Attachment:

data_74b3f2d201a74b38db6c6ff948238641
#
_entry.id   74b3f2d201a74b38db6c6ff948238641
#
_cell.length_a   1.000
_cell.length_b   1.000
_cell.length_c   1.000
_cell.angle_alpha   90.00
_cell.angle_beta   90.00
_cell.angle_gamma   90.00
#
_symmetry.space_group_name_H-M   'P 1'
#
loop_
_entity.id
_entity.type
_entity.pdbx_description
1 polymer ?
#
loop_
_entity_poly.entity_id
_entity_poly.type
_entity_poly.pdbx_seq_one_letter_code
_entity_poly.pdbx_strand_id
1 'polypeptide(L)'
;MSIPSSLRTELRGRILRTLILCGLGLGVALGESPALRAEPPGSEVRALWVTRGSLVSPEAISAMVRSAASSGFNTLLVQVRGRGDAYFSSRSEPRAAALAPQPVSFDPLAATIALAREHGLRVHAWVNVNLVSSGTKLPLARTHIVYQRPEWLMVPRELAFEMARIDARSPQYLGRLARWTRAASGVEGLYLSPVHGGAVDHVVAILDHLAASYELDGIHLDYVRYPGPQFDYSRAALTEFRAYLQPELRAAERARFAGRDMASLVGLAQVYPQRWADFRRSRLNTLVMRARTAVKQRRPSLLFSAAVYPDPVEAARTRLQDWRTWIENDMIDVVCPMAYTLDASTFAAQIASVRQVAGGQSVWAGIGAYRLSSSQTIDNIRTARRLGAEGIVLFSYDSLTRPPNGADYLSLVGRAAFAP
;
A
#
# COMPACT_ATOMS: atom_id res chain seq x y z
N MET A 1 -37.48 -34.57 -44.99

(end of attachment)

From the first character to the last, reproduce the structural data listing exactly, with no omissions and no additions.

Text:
data_74b3f2d201a74b38db6c6ff948238641
#
_entry.id   74b3f2d201a74b38db6c6ff948238641
#
_cell.length_a   1.000
_cell.length_b   1.000
_cell.length_c   1.000
_cell.angle_alpha   90.00
_cell.angle_beta   90.00
_cell.angle_gamma   90.00
#
_symmetry.space_group_name_H-M   'P 1'
#
loop_
_entity.id
_entity.type
_entity.pdbx_description
1 polymer ?
#
loop_
_entity_poly.entity_id
_entity_poly.type
_entity_poly.pdbx_seq_one_letter_code
_entity_poly.pdbx_strand_id
1 'polypeptide(L)'
;MSIPSSLRTELRGRILRTLILCGLGLGVALGESPALRAEPPGSEVRALWVTRGSLVSPEAISAMVRSAASSGFNTLLVQVRGRGDAYFSSRSEPRAAALAPQPVSFDPLAATIALAREHGLRVHAWVNVNLVSSGTKLPLARTHIVYQRPEWLMVPRELAFEMARIDARSPQYLGRLARWTRAASGVEGLYLSPVHGGAVDHVVAILDHLAASYELDGIHLDYVRYPGPQFDYSRAALTEFRAYLQPELRAAERARFAGRDMASLVGLAQVYPQRWADFRRSRLNTLVMRARTAVKQRRPSLLFSAAVYPDPVEAARTRLQDWRTWIENDMIDVVCPMAYTLDASTFAAQIASVRQVAGGQSVWAGIGAYRLSSSQTIDNIRTARRLGAEGIVLFSYDSLTRPPNGADYLSLVGRAAFAP
;
A
#
# COMPACT_ATOMS: atom_id res chain seq x y z
N MET A 1 -37.48 -34.57 -44.99